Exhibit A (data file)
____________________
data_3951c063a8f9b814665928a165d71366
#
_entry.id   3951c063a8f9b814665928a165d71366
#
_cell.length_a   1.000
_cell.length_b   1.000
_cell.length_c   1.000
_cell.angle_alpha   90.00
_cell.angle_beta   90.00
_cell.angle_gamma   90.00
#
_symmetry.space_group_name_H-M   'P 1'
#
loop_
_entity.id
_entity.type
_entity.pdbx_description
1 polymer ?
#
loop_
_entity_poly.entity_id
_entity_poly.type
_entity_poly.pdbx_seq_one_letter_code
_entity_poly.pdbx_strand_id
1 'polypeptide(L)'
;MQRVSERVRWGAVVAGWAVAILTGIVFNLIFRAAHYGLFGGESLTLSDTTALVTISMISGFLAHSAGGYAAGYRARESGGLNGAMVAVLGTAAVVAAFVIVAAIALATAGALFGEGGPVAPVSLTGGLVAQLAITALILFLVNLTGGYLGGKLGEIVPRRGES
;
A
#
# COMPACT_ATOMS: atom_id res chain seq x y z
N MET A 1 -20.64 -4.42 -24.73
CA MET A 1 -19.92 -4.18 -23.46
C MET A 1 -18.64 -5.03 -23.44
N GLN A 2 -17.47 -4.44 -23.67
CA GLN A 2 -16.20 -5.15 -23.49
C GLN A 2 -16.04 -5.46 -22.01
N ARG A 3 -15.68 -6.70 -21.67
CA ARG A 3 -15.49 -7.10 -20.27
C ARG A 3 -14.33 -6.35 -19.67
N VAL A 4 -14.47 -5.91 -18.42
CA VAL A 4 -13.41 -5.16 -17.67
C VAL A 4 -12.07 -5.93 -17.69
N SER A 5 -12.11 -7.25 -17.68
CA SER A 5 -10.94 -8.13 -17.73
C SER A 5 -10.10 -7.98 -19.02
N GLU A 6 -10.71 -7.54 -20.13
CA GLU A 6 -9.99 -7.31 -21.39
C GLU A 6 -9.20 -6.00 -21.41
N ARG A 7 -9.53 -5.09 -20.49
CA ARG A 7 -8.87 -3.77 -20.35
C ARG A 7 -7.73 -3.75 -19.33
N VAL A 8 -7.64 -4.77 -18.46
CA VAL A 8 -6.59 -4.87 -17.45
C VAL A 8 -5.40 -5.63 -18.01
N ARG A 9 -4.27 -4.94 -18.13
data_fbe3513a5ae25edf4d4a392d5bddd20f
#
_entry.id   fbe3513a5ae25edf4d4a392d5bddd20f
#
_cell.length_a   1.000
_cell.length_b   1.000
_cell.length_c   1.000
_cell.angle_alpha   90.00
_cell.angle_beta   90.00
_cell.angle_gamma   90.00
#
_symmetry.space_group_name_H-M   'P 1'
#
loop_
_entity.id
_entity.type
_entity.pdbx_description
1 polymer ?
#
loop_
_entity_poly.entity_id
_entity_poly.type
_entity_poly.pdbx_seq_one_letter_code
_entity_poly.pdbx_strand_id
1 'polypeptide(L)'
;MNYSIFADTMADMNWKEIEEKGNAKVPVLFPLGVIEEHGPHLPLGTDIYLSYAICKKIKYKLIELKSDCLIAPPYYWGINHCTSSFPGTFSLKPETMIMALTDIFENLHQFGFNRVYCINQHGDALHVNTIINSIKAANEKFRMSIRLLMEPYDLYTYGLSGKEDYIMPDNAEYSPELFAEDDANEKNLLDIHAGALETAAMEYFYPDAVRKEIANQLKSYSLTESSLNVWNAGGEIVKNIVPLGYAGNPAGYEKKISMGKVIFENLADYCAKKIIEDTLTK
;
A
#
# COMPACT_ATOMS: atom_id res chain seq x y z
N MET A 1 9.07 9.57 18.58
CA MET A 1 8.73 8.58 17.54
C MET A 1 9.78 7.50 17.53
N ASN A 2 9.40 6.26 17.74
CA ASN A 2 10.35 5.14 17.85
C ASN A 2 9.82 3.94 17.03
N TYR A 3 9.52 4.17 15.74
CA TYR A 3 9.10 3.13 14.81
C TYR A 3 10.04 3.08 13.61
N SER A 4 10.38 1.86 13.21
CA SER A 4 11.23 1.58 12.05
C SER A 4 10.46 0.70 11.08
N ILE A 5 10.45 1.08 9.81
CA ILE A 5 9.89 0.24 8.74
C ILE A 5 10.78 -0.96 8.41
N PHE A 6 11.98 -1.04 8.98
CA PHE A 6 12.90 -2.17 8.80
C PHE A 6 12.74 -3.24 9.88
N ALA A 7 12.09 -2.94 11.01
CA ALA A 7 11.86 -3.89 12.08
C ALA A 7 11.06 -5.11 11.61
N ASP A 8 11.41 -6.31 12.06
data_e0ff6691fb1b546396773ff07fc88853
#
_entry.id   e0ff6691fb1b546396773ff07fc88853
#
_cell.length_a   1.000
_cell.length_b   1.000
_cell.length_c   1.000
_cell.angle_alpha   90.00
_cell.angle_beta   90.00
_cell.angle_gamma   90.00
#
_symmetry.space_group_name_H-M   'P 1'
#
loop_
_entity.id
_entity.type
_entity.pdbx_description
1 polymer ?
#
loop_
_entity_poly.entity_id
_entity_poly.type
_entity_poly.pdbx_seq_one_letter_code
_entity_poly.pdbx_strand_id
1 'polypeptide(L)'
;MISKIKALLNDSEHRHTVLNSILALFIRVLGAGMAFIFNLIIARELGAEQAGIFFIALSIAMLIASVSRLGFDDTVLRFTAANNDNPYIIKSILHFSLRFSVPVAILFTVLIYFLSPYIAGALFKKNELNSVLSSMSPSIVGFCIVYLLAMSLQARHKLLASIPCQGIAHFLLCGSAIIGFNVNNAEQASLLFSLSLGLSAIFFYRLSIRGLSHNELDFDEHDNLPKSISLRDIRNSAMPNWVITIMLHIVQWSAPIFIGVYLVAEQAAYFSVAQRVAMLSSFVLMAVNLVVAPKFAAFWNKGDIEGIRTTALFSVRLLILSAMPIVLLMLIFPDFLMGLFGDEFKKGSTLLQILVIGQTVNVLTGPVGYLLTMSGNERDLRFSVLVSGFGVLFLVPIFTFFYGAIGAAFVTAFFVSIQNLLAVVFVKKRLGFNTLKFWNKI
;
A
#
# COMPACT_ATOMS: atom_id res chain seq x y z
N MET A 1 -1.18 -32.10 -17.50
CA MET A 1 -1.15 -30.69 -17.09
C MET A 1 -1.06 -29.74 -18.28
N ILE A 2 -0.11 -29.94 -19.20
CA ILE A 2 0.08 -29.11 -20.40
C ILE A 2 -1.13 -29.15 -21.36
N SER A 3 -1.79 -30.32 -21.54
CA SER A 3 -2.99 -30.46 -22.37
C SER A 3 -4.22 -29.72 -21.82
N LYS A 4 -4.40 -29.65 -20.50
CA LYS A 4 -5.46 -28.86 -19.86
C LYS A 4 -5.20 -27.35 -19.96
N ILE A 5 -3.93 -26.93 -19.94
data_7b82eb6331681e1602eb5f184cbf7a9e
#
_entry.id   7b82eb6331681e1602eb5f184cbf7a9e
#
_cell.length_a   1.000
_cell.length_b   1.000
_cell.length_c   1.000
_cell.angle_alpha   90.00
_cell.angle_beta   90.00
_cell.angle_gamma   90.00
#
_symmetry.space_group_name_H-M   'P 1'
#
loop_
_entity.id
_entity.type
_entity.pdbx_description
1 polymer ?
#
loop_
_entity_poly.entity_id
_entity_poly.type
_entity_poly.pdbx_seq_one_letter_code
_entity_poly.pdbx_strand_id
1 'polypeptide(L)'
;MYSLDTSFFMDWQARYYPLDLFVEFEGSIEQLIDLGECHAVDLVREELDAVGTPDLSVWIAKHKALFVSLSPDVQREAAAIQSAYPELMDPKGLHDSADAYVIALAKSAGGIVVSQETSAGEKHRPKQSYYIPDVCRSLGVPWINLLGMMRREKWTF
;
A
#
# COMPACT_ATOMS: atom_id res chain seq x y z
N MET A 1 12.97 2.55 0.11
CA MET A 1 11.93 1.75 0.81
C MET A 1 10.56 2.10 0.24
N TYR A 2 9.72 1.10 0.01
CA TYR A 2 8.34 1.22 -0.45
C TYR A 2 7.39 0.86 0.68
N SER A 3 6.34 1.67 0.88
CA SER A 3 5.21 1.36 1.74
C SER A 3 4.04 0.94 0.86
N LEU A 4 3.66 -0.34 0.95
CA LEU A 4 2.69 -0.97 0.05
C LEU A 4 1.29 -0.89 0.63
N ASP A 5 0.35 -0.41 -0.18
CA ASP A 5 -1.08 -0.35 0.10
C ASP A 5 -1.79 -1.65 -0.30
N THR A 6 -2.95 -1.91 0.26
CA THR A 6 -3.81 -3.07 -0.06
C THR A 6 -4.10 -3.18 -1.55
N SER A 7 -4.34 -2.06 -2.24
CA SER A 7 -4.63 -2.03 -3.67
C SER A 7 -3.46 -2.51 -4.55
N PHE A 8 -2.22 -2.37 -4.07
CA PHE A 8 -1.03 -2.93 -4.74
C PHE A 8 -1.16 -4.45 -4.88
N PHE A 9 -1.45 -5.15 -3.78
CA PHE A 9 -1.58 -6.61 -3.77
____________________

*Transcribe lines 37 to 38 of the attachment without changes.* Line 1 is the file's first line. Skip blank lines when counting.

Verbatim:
N ARG A 3 -15.68 -6.70 -21.67
CA ARG A 3 -15.49 -7.10 -20.27